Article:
Say it ain’t so.
Who would have thought that this Vancouver Canucks squad could etch their names into the history books?
It’s taken a lot of losing, a leaky defence and a barrage of injuries, but the Canucks are on the verge of making history as the first team to finish 31st overall in the league.
Despite their mediocrity, it was a feat that no one believed was possible. They started too strong, and they were miles ahead of sad-sack clubs like the Buffalo Sabres and Arizona Coyotes.
Well, that’s not the case any longer.
After being shut out for the second straight game, Team Tank awoke from a three-hour nap and danced in celebration. With the Ottawa Senators stealing two points from the Florida Panthers on Monday night, the Canucks were bumped down to 29th overall in the standings.
How The Canucks Got Here
Do you recall that annual talk about how nearly 80% of teams who are in the playoffs come American Thanksgiving, end up making the playoffs? The Canucks were clearly in the minority.
After a decent start to the season, the Canucks sat at 11-8-3 overall, giving them the first Wild Card birth in the Western Conference. They kept up their strong play up until Bo Horvat went down with an injury during a game against the Carolina Hurricanes on Dec. 5.
Since then, the Canucks have hands down been the worst team in the league. Other than the presence of Brock Boeser coupled with some good old-fashioned Sedinery, this has been a brutal stretch of games for them. They’ve gone 11-26-5 since Jacob Markstrom registered his first career shutout against the Hurricanes. That night was peak Derrick Pouliot, peak Markstrom and peak Canucks.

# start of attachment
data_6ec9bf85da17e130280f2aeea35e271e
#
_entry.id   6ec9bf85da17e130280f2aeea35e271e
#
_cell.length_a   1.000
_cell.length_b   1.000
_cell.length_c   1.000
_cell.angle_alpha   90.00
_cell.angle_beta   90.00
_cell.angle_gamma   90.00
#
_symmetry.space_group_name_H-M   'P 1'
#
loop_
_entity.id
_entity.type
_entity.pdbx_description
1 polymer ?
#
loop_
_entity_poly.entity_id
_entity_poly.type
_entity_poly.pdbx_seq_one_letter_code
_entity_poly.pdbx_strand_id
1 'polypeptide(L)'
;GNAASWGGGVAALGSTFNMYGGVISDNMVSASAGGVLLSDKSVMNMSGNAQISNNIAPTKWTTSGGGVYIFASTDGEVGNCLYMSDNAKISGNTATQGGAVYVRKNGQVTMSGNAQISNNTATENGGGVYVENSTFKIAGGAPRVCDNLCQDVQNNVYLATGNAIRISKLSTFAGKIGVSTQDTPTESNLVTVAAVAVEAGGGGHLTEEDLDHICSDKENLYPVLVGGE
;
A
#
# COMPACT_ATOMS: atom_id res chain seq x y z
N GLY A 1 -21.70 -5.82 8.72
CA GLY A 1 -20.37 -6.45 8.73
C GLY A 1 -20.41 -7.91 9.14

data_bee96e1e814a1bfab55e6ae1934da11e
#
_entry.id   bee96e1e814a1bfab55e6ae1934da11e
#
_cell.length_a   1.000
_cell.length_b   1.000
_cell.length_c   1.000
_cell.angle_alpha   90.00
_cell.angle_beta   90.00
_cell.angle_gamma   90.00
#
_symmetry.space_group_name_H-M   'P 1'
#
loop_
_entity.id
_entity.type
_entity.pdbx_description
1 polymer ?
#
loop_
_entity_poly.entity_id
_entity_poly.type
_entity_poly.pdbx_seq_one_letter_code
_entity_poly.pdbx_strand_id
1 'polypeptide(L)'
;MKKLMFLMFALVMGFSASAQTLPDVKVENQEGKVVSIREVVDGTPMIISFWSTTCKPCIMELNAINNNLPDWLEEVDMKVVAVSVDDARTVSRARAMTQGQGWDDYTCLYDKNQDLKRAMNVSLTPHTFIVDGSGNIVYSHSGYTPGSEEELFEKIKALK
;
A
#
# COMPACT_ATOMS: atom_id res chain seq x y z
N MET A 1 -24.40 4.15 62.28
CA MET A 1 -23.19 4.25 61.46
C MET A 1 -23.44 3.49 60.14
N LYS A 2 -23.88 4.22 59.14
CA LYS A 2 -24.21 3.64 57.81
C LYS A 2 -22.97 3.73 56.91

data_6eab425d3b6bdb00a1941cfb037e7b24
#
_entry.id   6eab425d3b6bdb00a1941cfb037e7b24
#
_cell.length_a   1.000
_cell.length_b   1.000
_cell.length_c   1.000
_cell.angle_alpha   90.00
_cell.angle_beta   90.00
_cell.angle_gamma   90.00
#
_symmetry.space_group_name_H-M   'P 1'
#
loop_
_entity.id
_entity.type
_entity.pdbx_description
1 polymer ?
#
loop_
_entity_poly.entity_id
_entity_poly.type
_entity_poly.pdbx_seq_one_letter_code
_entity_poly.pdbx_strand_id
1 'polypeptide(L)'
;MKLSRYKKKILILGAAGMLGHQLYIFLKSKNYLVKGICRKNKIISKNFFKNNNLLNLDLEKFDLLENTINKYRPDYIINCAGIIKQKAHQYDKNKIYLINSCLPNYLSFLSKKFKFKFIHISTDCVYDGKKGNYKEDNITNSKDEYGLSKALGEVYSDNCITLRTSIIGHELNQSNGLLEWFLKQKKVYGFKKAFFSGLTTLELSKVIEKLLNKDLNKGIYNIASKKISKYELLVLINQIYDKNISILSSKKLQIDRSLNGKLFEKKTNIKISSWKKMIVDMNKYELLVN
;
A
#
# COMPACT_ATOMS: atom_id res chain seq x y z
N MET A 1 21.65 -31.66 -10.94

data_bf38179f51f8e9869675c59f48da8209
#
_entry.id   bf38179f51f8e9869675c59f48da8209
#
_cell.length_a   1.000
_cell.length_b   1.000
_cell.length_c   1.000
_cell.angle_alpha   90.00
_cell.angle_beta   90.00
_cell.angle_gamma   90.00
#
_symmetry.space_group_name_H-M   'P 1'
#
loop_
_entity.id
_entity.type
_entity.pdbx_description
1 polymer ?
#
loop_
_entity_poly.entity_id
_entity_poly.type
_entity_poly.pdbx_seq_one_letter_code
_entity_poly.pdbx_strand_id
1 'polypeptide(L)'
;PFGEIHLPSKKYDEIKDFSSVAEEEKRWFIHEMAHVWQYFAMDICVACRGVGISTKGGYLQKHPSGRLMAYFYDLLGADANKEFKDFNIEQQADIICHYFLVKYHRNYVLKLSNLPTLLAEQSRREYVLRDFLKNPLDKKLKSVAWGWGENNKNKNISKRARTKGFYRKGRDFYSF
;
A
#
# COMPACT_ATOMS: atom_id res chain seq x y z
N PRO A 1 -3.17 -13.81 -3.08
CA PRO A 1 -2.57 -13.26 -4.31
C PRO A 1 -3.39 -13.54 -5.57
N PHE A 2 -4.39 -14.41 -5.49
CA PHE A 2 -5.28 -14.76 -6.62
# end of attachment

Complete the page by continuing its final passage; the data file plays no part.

They’ve been dragged through the mud by nearly every team in the NHL since then. At this point in the season, it’s all about lottery odds and setting records.
Will They Make NHL History?
Not only does it look like the Canucks will cement their place as the first team to finish 31st overall, it truly feels like they’re never going to win a game again this season.
The Sedins look defeated from three years of losing. Bo Horvat is talented, but he’s no Connor McDavid and can’t single-handedly carry this team offensively. The rest of the forward corps consists of aging veterans, fringe NHLers, guys playing for jobs or some combination those three options.
On defence, their best player, Chris Tanev, remains out and Erik Gudbranson occupies his spot on the top pairing. Michael Del Zotto continues to get creamed in terms of possession, while Ben Hutton and Derrick Pouliot are still trying to prove that they can cut it at the NHL level.
All of these factors, combined with an unfriendly schedule, makes it hard to believe that the Canucks are going to win many, if any, games before the season concludes.
It likely means that this injury-riddled squad is in store for a sad finish, one that possibly lands them at 31st overall.
Another reason why the Canucks are bound to etch their names into the history books, is because the teams behind them are closing in. The last-place Arizona Coyotes are now within four points of the Canucks with two games in hand. That comes after the Coyotes beat the Canucks twice in a week. The Buffalo Sabres, the other club trailing (leading?) the Canucks are also 5-4-1 in their last ten games.
The Canucks have one more showdown with the Coyotes on Thursday, April 5 — the second-last game of the season. That game could be vital in the Canucks securing 31st overall, being the first team in NHL history to achieve such a feat.
Get the champagne and/or tissues ready.
KPU Journalism Graduate. Trevor has been writing for The Hockey Writers since October 2014. He has contributed articles related to the Ottawa Senators, Vancouver Canucks, and other issues/stories regarding the game of hockey. Trevor currently lives in White Rock, B.C.